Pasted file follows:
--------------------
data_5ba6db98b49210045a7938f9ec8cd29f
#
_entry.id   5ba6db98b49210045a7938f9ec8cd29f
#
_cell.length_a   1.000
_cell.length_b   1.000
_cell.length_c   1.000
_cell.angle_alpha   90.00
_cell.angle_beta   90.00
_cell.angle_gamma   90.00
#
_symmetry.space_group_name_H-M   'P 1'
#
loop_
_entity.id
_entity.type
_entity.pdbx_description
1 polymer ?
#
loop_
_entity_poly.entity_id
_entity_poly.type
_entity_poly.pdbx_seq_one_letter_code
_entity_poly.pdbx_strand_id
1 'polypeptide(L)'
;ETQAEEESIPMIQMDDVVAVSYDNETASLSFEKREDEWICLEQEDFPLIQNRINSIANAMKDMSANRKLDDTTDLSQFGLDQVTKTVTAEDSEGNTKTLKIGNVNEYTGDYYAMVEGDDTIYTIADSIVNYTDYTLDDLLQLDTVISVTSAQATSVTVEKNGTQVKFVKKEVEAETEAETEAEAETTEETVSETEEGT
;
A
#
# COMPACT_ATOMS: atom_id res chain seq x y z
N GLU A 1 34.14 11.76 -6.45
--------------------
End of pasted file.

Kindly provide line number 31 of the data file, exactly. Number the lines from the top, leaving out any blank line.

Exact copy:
N GLU A 1 34.14 11.76 -6.45